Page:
The internet is a dangerous place to look for specific information. I bought a Rode NTG-2 super-cardioid microphone three or four years ago and used it plugged directly into my camera's 3.5mm input with the help of a plug adapter. When I started using the microphone with my cameras I found the output of the microphone to be very low. I always needed to boost the audio level in the camera. When I did that I ended up with files that were pretty noisy.
Searching the web led me to believe that mediocre performance is just what you can expect with a $269 microphone. "Get over it. Spend a couple grand on a decent mic." Most sites that dealt with audio presumed that a smart person would get a pre-amplifier for the microphone and only then would it work well enough for professional use. Most people started using them in conjunction with external digital audio recorders, like the Tascams and Zooms, and getting much better audio so I figured the pre-amp was needed and, like a lemming, rushed to buy a Zoom (and a Tascam). And I've been using that microphone in that manner ever since. It's become a habit. A stupid habit. I hate "double sound."
About two years ago I wanted something that would interface between the cameras I use and the XLR connectors that are at the back of nearly every good microphone so I bought a passive unit for those times when I wanted to run a microphone through the box and also have the ability to pad down the levels.
I decided that since I didn't have good results with the Rode NTG-2 I should look at the reviews for a microphone which I could both afford and get decent sound from. All reviews led me to the Sennheiser MKE 600 and I bought one. But nowadays my habit is to run everything through the little Beachtek interface. I've learned that part of the magic of that little box is internal transformers which help provide the right impedance when combining balanced, XLR microphones with DSLR/Mirror-free 3.5mm microphone inputs. I set up the system with the MKE 600 and the Beachtek and recorded a bunch of voice tests. They sounded great and the levels into the camera were ideal. No maxing out the camera gain just to get a whisper of sound...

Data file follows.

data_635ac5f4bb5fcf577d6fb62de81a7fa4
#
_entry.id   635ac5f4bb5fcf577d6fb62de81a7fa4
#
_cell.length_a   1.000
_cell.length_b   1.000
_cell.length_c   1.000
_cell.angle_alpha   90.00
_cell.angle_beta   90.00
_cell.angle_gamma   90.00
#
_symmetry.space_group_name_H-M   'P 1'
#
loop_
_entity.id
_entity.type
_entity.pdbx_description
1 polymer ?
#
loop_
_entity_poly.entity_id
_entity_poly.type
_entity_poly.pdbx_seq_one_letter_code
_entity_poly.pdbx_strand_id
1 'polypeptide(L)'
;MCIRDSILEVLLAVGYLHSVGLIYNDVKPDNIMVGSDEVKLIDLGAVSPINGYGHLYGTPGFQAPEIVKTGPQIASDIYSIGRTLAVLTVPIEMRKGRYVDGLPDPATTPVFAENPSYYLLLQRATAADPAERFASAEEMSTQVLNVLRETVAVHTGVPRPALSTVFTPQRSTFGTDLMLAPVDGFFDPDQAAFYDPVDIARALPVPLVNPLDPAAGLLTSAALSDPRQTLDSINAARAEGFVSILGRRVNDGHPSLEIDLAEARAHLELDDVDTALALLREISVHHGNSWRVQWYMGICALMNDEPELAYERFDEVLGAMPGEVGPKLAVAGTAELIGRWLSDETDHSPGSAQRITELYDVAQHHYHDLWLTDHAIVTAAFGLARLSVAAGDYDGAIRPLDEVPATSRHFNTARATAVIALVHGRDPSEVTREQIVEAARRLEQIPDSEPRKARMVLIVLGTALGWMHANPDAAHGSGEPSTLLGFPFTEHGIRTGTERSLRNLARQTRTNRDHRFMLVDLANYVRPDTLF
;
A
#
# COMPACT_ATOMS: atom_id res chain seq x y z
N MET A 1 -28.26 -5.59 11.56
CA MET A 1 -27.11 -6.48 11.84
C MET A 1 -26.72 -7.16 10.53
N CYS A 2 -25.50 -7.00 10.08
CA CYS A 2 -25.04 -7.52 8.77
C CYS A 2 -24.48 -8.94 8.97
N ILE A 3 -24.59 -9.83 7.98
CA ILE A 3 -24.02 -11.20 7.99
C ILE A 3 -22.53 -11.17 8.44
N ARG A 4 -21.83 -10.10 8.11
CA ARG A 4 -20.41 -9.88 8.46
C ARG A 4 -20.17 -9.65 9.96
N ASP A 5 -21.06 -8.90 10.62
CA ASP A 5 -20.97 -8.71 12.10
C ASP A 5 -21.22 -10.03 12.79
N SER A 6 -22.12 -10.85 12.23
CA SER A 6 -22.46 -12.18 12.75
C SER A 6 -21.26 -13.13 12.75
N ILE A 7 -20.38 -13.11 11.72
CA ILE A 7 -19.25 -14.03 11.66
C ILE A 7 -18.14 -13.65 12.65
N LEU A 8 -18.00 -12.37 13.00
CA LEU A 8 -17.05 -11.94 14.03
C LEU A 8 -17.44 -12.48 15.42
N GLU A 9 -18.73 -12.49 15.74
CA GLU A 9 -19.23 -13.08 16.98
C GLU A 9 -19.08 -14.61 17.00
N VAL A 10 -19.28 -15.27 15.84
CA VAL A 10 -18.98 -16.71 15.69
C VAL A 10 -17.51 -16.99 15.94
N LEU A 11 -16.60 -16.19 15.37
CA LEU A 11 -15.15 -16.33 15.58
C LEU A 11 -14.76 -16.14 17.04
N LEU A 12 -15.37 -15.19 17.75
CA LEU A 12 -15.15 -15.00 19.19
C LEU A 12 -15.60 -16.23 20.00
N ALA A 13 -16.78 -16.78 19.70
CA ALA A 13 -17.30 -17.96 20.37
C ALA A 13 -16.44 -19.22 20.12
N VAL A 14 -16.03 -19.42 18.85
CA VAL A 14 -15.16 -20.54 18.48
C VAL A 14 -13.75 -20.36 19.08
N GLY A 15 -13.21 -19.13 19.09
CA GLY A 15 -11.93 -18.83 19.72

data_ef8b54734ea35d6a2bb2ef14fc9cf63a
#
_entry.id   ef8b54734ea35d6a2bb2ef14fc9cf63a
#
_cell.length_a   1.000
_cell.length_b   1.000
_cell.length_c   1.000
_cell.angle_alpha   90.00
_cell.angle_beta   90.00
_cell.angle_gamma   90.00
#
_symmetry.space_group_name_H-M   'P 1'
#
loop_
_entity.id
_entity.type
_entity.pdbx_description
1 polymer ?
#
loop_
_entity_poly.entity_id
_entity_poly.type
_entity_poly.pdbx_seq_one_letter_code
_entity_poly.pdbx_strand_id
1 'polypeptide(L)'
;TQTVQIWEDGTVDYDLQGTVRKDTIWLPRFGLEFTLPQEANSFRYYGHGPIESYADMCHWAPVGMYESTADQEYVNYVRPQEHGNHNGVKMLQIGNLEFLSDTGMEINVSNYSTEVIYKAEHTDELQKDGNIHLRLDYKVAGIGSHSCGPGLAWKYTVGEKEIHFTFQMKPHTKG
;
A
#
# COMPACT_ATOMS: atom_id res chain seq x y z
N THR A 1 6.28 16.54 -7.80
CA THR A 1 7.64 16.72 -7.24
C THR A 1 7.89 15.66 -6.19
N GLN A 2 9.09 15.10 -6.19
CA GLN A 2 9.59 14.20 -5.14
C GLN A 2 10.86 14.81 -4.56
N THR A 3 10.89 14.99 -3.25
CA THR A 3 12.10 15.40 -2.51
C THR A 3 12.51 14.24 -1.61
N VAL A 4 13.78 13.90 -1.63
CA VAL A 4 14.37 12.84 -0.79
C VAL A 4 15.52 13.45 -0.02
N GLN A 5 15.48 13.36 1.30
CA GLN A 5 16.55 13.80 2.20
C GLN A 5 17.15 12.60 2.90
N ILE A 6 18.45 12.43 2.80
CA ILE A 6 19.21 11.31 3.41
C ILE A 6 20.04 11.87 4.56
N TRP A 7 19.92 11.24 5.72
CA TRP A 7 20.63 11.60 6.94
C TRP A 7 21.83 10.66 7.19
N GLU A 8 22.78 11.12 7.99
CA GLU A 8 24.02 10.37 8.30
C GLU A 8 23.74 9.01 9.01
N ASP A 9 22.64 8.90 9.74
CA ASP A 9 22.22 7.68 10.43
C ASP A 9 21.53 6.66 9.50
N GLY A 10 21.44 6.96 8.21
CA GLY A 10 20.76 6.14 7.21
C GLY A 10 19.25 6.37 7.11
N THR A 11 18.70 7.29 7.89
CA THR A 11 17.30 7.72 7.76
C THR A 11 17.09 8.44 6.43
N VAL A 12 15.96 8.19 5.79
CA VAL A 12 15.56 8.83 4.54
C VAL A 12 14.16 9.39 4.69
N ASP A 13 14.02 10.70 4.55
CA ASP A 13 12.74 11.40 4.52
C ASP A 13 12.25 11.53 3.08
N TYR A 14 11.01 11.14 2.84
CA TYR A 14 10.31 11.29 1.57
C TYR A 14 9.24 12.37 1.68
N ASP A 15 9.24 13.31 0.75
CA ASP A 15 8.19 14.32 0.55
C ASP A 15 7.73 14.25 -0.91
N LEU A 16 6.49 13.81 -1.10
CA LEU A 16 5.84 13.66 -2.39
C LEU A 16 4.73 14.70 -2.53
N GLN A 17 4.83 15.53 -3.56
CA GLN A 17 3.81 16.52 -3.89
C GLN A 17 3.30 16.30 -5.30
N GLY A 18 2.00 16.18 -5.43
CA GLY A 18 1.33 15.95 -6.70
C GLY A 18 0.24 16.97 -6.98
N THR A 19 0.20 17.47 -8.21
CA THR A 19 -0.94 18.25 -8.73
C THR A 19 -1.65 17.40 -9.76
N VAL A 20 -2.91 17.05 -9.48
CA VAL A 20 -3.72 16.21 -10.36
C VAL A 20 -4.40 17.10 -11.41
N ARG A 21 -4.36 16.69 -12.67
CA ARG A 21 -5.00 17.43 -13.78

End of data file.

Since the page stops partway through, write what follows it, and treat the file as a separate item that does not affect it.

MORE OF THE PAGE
With this success in mind I also started using the Audio Technica micrphone the same way. Success! But, of course, I had already developed a fixed prejudice against the Rode NTG-2 so I never got around to testing it with the audio interface. Until today.
I decided to do a direct comparison between all three of my super-cardioid microphones in order to narrow down my choices for my upcoming video project. I presumed the Sennheiser and the Audio Technica would be the winners but tossed the NTG-2 into the ring just to see how badly it would suck.
Surprise! Of the three microphones in my test I preferred the overall sound of the NTG-2 to its rivals. This was the first time I'd used the Rode with the audio adapter/interface and it cleaned up everything that seemed wrong with that microphone. Hmm. Proper matching, could it be logical and correct?
I'm going to say, "yes."
Funny what you can learn by stepping away from your computer and just plugging all this silly stuff in and playing with it. I'll keep the Zoom H5 and the Tascam DR60ii around for those times when I might need some portable phantom power....